The host, my former pastor, asked me about my near-death experience on air. Previously, I had only shared my experience with close family and friends. Before the camera, not a hair was out of place, my shoes were shined, my T-shirt was even ironed, and the makeup lady had powdered my face three times. I was prepared with rehearsed answers to anticipated questions. But when I began to share my intimacy with Jesus in heaven, the mere memory caused me to cry like a two-year-old.
On the return flight from the interview, I stared at the peanut bag on my tray for about thirty minutes. My treasure was no longer just mine. People would think of me as a quack, or so I thought. That is when Jesus told me to write a book.
So I began writing, boasting of my accomplishments—you know, those achievements I felt were needed to establish my credentials that most of my training clients required in order to validate my writings and to qualify my coaching services.
No, God’s Spirit told me, I want you to write about your failures and your sufferings. After several rewrites, He added, And I want you to share our special time together.
I teared up again. Really? Again? Never in my life had I written about my sufferings and losses. Never. And I wanted to tuck my heavenly meeting with Jesus back into its treasure chest.
God was pushing a story and a message out of me with the force of an oil gusher, and I feared the muck that might pour out. He reminded me of some of my most painful memories as a testimony that we can all survive, and even thrive, through life’s trials.
That is how God inspired me to write Dying to Meet Jesus.
As I look back, these memories have framed my mission to help give hope to the hopeless. Indeed, the key to joy through sadness happens when we learn to unpack our hearts with memories so we can unleash our destiny.
I am writing from the perspective of someone in love with Jesus Christ, but I was not always a Christian. I have studied all the major religions and was a devoted agnostic in my youth. My passion now is to free people from the limited thinking that prevents them from realizing the fullness of their relationship in Christ. Part of that includes breaking the barriers that place religion over relationship.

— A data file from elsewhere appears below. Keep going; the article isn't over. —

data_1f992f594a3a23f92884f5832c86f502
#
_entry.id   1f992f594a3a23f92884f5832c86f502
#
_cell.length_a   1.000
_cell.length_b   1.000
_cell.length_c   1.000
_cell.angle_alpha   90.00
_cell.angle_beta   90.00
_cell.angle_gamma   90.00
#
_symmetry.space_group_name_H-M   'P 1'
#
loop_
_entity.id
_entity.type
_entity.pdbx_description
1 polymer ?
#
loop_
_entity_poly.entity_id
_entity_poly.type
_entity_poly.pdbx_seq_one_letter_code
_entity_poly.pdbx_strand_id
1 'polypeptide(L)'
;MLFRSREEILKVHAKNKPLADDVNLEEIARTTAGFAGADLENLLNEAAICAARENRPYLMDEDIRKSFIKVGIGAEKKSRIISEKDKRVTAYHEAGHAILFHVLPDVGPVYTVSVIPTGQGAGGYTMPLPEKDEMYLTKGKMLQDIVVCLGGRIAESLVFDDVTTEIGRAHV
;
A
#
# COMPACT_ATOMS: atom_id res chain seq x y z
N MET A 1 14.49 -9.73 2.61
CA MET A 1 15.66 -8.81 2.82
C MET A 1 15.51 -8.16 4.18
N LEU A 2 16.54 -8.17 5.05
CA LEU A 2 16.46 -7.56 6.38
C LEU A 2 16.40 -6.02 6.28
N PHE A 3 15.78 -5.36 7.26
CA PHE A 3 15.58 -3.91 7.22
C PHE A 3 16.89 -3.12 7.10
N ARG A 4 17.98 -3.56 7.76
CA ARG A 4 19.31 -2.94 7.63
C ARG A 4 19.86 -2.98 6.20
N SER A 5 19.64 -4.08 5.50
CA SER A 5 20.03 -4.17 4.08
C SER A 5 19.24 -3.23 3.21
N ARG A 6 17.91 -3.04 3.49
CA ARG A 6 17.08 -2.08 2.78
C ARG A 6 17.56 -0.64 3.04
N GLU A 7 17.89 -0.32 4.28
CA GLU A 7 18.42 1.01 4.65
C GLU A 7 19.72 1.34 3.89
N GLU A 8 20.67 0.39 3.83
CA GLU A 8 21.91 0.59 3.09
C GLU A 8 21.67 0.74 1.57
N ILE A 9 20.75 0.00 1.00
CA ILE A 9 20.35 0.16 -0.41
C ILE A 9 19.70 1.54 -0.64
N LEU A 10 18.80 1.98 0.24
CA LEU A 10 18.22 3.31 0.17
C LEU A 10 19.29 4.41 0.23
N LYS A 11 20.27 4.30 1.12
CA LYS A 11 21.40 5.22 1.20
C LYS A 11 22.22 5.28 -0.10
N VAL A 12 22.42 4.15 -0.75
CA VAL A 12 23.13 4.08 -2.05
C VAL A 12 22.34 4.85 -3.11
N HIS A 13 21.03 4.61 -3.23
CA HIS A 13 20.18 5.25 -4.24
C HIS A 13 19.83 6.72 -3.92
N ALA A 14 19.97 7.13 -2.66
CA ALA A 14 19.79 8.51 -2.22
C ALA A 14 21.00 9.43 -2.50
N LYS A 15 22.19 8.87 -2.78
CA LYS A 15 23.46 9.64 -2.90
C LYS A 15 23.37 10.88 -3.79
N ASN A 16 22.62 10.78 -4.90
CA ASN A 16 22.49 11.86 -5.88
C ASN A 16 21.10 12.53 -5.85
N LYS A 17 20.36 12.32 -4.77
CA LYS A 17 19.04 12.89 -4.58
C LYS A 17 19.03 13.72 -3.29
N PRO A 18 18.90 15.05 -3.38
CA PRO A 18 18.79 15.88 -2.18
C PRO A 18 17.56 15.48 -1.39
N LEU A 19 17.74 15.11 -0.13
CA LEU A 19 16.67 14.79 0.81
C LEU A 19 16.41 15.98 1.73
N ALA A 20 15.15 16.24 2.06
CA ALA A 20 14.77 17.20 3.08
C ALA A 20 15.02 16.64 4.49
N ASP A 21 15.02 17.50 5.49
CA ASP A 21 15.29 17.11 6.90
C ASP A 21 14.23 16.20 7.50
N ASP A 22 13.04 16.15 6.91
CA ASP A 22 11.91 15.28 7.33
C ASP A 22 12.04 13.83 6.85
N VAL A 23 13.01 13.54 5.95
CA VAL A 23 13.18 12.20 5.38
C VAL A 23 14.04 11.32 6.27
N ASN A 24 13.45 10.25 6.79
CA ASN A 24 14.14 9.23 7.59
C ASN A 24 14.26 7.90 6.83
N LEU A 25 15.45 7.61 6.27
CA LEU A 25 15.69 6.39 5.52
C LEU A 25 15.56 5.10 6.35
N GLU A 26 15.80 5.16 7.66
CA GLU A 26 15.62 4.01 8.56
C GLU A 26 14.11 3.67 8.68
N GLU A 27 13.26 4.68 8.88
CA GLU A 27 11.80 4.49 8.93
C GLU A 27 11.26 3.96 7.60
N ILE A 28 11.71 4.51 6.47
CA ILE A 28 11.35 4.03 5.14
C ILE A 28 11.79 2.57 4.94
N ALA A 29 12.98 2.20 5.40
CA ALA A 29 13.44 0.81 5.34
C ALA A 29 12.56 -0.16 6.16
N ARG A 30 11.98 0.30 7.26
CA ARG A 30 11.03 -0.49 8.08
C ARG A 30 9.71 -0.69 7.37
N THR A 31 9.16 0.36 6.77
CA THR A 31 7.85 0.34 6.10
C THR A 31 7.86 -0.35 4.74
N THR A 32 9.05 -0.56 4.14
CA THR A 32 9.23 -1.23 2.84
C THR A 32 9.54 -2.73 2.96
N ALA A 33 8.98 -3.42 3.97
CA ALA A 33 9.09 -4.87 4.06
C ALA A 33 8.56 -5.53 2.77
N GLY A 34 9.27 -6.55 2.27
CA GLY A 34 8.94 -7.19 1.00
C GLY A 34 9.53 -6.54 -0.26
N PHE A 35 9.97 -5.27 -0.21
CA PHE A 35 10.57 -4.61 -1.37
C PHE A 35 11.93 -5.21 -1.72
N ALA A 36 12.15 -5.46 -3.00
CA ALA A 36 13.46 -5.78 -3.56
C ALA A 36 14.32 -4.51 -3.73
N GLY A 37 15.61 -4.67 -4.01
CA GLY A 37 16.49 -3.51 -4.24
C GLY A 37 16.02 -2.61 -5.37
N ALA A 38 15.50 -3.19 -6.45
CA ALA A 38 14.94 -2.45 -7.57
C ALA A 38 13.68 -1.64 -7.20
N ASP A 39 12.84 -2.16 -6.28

Yes, heaven is for real—I have seen it. Yes, God is for real—I have seen Him, too. I became comatose and nearly died as my blood flow stopped, and I temporarily left this world. But it was not heaven that impressed me so much as it was being in the comforting embrace of Jesus. Someone could have thrown me in a dumpster, and I would have rejoiced if it meant being in there with Jesus. Come to think of it, one could say that this world is like living in a dumpster compared to the wonders of heaven, especially if you have lost someone, been disabled or rejected, or experienced a host of other terrible things that circle in this world like a vulture ready to pounce on someone’s dying soul.
Most of my encounters with God are in pleasant heart-to- hearts (perhaps you can relate). But three times I have encountered the God of Love in a miraculous way. Each happened differently—one through searching for the truth, one through dying and one through intense worship. But I have always been with God, even when I did not know it. The same applies to you. God is with you even if you are not with Him. That is the conundrum of walking with Christ.
Know this: You are chosen. Your Father wants to keep you in His loving protection. Jesus desires a deeper place in your heart. The Holy Spirit wants to comfort you beyond the cares of this world. God will find you in your deepest sorrow, but He will never leave you there. Your destiny is the mountaintop over which you will see God’s glory that cannot be described by any words in all the dialects of this world. And, believe me, you will be absolutely overwhelmed with God’s goodness when you get there.
Three times in my life I have encountered a heavenly visitation with my Lord, the first being what Jesus explained in John 3:3 as being born again, meaning a conversion to a personal faith in Christ. Later, I will explain how I crossed the divide of my agnosticism in becoming a believer. My second transcendence followed my near-death experience (NDE) in heaven. That one was ineffable, but I will try to explain it for you. As He does with most believers, God almost always speaks to me in my conscience with a “gentle whisper” as explained in 1 Kings 19:12. Sometimes He opts to speak through others or directly through a sense of peace or even through a profound revelation. My third encounter happened during a Christian men’s retreat in Tahoe, which revealed to me the difference between God the Father, the Son and the Holy Spirit. My NDE created a familiarity with Jesus that opened a window to experiencing God more deeply during that precious time. But more about that later in the book.
I wrote a novel as a cathartic way to express my time with Jesus. While writing this book, I would be awoken in the middle of the night to jot down insights from heaven—events in conversation with Christ. I now understand that my intimacy with Jesus stayed with me long after meeting Him, resulting in a spiritual awakening entirely new to me. The Holy Spirit would reveal conversations with Jesus I had experienced in heaven that lay dormant until God’s Spirit refreshed my recollection. Our together times since the hospital encounter with my Savior have become as conversational as two intimate friends communing with each other. We now talk continuously with most of the language being in the form of peace and assurances. He always tells me this: Trust me. That does not come naturally for a “prove it” kind of guy like me.